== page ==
Commune was established in Los Angeles in 2004 by four like-minded souls—Roman Alonso, Steven Johanknecht, Pamela Shamshiri, and Ramin Shamshiri— with a common mission: to enhance life through design and to blur the lines between disciplines, eras, and styles. California is for those who refuse to conform and who live for freedom of expression, indoor/outdoor living, and that golden sunshine glinting off the waves of the Pacific.
Commune perfectly captures this spirit and embodies a new California style that freely mixes old and new in its layered, highly personal interiors that embrace color, pattern, and texture. This book is the first monograph of Commune’s work, featuring its designs for private residences, hotels, commercial spaces, and restaurants, as well as the works they specially commission from virtually everyone in the artisan craftsman movement in California today.~ abramsbooks.com
Check out this interview with Roman Alonso, one of the founders of Commune featured in T magazine here.
It’s definitely worth checking out. Here’s just a few snaps, but you should really see it in person.
Taking its name from the traditional concept of nature morte, Aitken’s Still Life presents an immersive environment where place and time dissolves, where the individual exists adrift in an electrically charged space. Wending their way through the gallery, viewers are confronted with a series of signs and symbols that at first glance appear familiar but upon closer inspection reveal their foreign nature. A series of internally illuminated light box sculptures hover on the gallery walls. Combining text and image into physical form, they each represent the crystallization of an idea captured from the frenetic modern landscape.
Among the other works featured in the exhibition is a cast public pay phone bathed in a luminous glow. Appearing as a relic of a bygone era and removed from its everyday function the work becomes a vessel emitting interactive light that brightens or dims depending on the viewer’s proximity to its surface. A sonic fountain combines water and sound creating a visceral optical and auditory experience. A hexagonal sculpture features a collage photo of an aerial view of the LA freeway system infinitely reflected in a series of mirrors, creating a kaleidoscopic vision. Existing as a series of ruptures, the works in Aitken’s subconscious twilight terrain unfold in a parallel of time and space, perceptually suspended in time. ~Regen Projects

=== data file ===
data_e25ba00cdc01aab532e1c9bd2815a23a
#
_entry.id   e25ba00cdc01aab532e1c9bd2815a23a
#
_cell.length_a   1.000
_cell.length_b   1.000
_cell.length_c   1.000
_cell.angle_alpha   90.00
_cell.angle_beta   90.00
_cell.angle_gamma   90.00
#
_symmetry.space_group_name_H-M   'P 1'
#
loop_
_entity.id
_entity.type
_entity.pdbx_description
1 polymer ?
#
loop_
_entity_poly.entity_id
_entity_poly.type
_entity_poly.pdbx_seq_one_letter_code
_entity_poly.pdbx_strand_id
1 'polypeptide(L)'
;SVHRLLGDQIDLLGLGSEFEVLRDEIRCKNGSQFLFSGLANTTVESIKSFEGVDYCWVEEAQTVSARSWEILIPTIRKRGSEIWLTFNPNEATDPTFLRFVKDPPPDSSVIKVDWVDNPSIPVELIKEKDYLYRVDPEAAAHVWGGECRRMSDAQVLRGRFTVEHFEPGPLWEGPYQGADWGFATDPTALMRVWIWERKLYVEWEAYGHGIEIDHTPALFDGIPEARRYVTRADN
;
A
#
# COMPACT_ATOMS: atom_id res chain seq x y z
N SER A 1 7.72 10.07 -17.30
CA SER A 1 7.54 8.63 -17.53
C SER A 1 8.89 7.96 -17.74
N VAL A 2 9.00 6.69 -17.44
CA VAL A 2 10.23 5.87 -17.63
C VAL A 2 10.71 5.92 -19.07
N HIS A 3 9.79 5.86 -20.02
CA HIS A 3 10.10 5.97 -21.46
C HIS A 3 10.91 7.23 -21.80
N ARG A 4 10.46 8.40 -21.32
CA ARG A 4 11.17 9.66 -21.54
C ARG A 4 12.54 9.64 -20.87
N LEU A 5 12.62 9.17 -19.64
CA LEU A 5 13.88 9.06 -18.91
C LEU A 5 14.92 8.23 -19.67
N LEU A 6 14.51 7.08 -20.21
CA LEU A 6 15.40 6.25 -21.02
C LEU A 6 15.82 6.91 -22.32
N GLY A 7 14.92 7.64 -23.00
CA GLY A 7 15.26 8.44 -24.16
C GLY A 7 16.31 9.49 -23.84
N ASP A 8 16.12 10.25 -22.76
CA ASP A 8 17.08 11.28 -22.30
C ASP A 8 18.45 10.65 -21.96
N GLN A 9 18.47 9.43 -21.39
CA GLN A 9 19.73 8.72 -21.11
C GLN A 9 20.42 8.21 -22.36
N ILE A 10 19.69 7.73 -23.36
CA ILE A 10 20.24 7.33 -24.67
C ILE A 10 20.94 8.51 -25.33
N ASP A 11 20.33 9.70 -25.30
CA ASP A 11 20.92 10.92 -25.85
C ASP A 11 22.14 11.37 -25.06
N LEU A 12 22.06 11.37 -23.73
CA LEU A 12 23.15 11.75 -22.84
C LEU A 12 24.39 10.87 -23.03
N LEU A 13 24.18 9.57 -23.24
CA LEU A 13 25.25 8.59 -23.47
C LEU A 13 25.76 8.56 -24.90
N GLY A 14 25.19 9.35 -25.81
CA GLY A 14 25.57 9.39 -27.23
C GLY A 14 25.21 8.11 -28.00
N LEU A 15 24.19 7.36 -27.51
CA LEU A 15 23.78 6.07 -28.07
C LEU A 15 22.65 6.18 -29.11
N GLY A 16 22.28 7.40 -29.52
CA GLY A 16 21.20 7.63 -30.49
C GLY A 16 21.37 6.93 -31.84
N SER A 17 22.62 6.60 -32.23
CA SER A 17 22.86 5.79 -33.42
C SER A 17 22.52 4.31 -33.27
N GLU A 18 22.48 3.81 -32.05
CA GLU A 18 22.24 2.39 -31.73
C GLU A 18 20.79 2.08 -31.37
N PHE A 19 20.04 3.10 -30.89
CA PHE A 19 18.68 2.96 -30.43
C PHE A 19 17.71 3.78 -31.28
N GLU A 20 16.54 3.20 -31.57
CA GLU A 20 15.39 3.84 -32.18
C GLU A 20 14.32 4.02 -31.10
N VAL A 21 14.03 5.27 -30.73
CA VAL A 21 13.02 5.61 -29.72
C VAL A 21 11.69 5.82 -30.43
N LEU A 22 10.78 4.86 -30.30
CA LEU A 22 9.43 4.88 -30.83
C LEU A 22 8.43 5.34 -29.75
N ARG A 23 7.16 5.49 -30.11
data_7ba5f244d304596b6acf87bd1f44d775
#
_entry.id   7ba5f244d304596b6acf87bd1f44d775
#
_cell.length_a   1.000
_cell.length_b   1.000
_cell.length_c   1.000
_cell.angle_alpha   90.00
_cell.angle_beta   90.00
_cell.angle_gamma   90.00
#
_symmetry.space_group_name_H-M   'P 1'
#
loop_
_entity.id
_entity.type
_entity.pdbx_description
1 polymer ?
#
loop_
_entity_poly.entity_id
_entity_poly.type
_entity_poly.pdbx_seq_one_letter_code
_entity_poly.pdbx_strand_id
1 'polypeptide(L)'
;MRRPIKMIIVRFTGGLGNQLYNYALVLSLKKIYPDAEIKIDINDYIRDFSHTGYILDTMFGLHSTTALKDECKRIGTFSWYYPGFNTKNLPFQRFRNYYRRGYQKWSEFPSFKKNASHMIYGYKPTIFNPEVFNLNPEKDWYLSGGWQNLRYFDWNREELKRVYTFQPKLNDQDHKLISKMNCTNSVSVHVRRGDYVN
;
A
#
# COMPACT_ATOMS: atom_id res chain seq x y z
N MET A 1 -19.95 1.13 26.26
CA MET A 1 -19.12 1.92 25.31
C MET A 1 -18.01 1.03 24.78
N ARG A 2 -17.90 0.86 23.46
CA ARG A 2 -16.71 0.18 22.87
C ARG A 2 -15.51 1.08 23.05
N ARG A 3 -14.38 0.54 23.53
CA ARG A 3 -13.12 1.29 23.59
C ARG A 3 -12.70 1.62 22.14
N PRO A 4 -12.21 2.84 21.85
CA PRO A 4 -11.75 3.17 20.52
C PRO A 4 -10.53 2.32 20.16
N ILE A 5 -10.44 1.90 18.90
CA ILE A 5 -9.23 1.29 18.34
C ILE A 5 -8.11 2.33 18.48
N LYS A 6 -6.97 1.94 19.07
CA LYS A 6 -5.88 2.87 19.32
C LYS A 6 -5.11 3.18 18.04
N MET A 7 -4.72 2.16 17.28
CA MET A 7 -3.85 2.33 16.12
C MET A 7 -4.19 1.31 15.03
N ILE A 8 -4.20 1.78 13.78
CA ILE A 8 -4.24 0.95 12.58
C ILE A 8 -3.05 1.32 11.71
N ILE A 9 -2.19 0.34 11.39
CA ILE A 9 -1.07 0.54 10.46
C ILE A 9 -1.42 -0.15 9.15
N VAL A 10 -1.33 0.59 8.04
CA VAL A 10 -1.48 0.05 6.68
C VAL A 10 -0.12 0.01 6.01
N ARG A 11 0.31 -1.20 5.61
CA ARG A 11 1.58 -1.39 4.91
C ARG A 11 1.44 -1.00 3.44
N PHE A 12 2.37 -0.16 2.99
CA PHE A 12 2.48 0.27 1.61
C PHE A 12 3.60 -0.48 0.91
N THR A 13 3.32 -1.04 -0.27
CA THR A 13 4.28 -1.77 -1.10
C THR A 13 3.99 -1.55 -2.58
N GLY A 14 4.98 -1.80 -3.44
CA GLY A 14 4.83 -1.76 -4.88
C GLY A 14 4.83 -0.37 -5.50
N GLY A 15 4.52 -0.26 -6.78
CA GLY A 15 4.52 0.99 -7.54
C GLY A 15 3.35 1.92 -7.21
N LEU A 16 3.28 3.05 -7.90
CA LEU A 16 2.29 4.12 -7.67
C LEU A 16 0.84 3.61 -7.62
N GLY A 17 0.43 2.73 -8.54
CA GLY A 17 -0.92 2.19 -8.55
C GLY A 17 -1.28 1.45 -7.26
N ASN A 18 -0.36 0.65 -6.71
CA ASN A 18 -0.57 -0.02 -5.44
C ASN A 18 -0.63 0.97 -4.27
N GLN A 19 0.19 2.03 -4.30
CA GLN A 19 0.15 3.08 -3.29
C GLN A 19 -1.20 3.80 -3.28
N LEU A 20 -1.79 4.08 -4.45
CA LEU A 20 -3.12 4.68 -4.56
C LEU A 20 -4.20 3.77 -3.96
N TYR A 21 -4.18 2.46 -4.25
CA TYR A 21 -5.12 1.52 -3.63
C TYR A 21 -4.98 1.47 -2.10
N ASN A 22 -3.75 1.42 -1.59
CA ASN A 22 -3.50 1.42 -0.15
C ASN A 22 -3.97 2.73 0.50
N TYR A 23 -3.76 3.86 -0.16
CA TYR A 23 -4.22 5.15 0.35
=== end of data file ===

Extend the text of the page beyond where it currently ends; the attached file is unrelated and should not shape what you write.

Exhibition open until October 11th.
Architect A. Quincy Jones’ designed the Brody House in 1949. The Brody’s, the original owners, were well known patrons of modern art. Jones’ modern architectural vision housed the couple’s extraordinary collection of art, including works by Picasso, Braque, Giacometti, Calder, and Moore.
When Frances L. Brody died in 2009, she gifted the 2000-pound ceramic, La Gerbe by Matisse to LACMA. The couple had commissioned Matisse in 1952 to create the piece and in 1954, after the artist’s death, the 15 section wall was shipped to Los Angeles and installed in what Frances L. called “the heart of our home”.
Purchased two decades ago for 24.95 million, , designer/restorer Stephen Stone has tweaked little and updated the property with modern conveniences like installing black-steel windows and adding heat and central air. Stone also kept many of the original decorator William Haines‘ interior design ideas in the home, but mixed them with contemporary influences and pieces.
You can view the original article posted in C Home here.
Japanese conceptual artist On Kawara has died. Famous for his hand-lettered “Date Paintings” which he created all over the world, using the language for which they were created in, under meticulous self imposed guidelines and documenting each one.
“On Kawara — Silence” is set to go on view at the Guggenheim in New York next year.
~image Hrag Vartanian/Hyperallergic